From Guy Robinson:

My bear encounter:

From Tom Bachert:

The ink of the night pressed in upon us as my dog "Scrub" and I huddled behind the shadowy hulk of my boat resting forlornly on its trailer in our driveway. Moments before, we had been part of a different world. A world of televisions blaring harsh reports of terror and disaster, of sinks of dirty dishes, and kids complaining of unfair homework assignments. A world where beepers remind us of the electronic complaints being issued by distant computers while electric lights shield us from the Alaskan night. Scrub, being of the canine persuasion, never really fit into such a world and thus had nuzzled me into taking our nightly walk in his world. Now we found ourselves in the darkness of the approaching winter listening with a mixture of fear and curiosity as teeth or claw shredded lumber and metal just outside our field of vision.

"Who goes there?" I demand, trying to sound like the confident king of my world. The night's sudden silence was my only answer.

"Is it a bear?" I whisper to Scrub but his only response is a wet lick of my hand reassuring me that I really am the king and thus all must be right in the world as far as he is concerned. "Geeezz! I live in town!" Certainly a bear wouldn't be stalking me here.

Then again this is ALASKA, and this certainly does seem to be the year of the bear.

It began in spring when I watched "bear" market eat any hopes of an early retirement. This was followed by that June night when my boat broke down miles from the nearest road and those giant grizzly tracks marked off the area where my son and I would be pitching our tent. August had brought that whole family of bruins which raided our backpacks and chased my son and me away from the best salmon fishing holes along the Talkeetna river. "Hmmm, maybe the bears are stalking me in my own neighborhood now!"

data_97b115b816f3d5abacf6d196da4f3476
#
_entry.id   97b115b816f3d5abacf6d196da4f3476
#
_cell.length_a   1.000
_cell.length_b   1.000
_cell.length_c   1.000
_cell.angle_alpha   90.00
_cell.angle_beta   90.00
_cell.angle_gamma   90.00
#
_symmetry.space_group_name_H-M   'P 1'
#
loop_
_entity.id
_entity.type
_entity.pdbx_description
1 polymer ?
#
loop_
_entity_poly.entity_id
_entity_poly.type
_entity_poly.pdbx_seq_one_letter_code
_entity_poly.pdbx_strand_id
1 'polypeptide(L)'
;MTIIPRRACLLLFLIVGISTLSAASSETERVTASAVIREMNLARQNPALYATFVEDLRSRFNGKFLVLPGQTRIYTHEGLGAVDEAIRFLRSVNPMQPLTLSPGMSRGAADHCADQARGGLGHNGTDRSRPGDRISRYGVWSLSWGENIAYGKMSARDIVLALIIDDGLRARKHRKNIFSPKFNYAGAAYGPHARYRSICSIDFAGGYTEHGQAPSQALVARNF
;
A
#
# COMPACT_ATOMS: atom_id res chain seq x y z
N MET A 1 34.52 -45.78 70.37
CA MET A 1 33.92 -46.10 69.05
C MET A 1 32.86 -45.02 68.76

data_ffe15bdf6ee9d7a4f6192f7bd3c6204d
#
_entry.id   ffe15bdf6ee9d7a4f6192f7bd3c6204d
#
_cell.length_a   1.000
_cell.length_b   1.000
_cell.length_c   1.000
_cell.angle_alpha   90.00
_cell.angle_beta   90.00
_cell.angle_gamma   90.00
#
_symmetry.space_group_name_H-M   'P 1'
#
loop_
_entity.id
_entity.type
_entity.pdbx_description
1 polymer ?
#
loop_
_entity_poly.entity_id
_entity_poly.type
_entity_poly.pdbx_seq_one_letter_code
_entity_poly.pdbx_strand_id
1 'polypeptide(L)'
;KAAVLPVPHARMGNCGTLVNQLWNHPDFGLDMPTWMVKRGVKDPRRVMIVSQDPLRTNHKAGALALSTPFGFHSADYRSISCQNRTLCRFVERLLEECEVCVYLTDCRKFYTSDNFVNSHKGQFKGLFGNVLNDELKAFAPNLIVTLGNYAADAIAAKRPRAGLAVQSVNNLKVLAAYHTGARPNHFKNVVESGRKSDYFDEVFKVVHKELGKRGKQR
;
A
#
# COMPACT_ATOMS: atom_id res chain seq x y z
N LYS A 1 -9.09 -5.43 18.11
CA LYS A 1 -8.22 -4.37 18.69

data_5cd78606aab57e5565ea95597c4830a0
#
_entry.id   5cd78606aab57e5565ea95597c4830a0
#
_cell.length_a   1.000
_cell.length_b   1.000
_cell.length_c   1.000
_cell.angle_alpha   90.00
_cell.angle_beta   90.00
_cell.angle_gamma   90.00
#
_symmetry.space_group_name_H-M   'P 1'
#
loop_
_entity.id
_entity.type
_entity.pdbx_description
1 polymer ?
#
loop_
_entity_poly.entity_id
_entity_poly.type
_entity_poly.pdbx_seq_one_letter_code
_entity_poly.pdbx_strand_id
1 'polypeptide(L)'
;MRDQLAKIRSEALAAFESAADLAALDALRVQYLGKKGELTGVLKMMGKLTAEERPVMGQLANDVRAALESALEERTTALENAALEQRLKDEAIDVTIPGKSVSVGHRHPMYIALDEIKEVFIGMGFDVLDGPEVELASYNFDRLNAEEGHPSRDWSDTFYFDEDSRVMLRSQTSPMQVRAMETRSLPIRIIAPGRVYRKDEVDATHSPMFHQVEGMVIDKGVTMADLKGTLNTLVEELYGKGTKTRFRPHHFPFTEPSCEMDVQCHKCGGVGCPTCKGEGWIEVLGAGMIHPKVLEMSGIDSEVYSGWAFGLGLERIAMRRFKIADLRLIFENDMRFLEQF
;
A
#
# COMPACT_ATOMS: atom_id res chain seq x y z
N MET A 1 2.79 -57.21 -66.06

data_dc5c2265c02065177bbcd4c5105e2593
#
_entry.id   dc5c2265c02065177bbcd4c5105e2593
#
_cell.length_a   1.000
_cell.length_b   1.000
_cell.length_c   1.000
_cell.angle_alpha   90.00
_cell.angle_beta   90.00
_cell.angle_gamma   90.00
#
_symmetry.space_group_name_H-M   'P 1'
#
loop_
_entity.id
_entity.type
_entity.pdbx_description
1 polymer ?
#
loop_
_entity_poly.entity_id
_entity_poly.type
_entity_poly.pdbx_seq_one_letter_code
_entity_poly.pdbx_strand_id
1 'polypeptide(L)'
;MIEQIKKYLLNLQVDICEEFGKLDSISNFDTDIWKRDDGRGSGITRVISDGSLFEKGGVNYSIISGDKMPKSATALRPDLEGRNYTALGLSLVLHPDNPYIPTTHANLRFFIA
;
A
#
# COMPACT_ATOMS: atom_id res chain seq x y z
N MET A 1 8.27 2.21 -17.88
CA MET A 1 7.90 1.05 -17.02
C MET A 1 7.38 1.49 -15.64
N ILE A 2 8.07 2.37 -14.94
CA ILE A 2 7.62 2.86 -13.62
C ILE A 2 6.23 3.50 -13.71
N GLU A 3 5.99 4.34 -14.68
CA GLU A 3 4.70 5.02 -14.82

Gathering my courage I reach into my boat and retrieve a flashlight. I boldly step forward into the darkness and stab at the light's switch. To my relief, the batteries are still good and a bright yellow beam shoots into the darkness. My heart stops as I see two red eyes mirrored back at me along the edge of the cone of light, but it restarts a moment later when I realize the eyes belong to my neighbor's dog. His chain is tangled and his bowl of moose bones is stuck just out of reach under the corner of his wooden doghouse. Feeling much more like a king, I walk over to him, untangle his chain and retrieve his food bowl.

Scrub and I continue our walk under the darkness of the approaching winter, once again confident that all is well in the real world as long as one is not tangled in chains and is in possession of a warm bowl of bones.


Quick-Tip Q & A

A:[[ I have a wallop of text files.  It's easy to list those which
  [[ contain some word, for instance, "dungarees:"
  [[ grep -i -l "dungarees" *.txt
  [[ However, I need the files which do NOT contain the word.  This command:
  [[ grep -i -l -v "dungarees" *.txt
  [[ went berserk! It claimed that _every_ file does not contain dungarees,
  [[ which is false!  Does grep have some bug?  What should I do?

# From Chris Edsall

All hail the power of find!

The command:

  grep -i -l "dungarees" *.txt

could be rewritten, 

 find . -name \*.txt -exec grep -i "dungarees" {} \; -print

This is making use of the result code the grep normally returns to the
shell. From here it is easy to reverse the logic of the grep test:

  find . -name \*.txt ! -exec grep -i "dungarees" {} \; -print

# A couple of refinements are possible. 
# 1- grep can be silenced, so only the file names will be listed, by
#    giving grep the "-q" option (AIX or UNICOS) or "-s" option (IRIX).
# 2- find can be restricted to a search of the current working
#    directory using the -prune option.
# The following solution (AIX or UNICOS) was sent in by Dale Clark:

find * \( -type d -prune \) -o -name "*" ! -exec egrep -iq "valid until" {} \; -print

Q: I want to duplicate a file, _including_ its modification time, which
   is actually important to me.  But I'm stuck:

      -  "mv"  retains the mod time, but doesn't duplicate the file  
      -  "cp"  duplicates the file, but changes the time
   For example:

     sgi> ll my.old.file
       -rw-r-----    1 myname   mygrp    2112 Nov  8  1981 my.old.file
     sgi> cp my.old.file junk
     sgi> ll my.old.file junk
       -rw-------    1 myname   mygrp    2112 Oct 11 06:46 junk
       -rw-r-----    1 myname   mygrp    2112 Nov  8  1981 my.old.file
     sgi> mv my.old.file junk
     sgi> ll junk
       -rw-r-----    1 myname   mygrp    2112 Nov  8  1981 junk
   What's a guy supposed to do?

[[ Answers, Questions, and Tips Graciously Accepted ]]

Current Editors:
Ed Kornkven ARSC HPC Specialist ph: 907-450-8669
Kate Hedstrom ARSC Oceanographic Specialist ph: 907-450-8678
Arctic Region Supercomputing Center
University of Alaska Fairbanks
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Fairbanks AK 99775-6020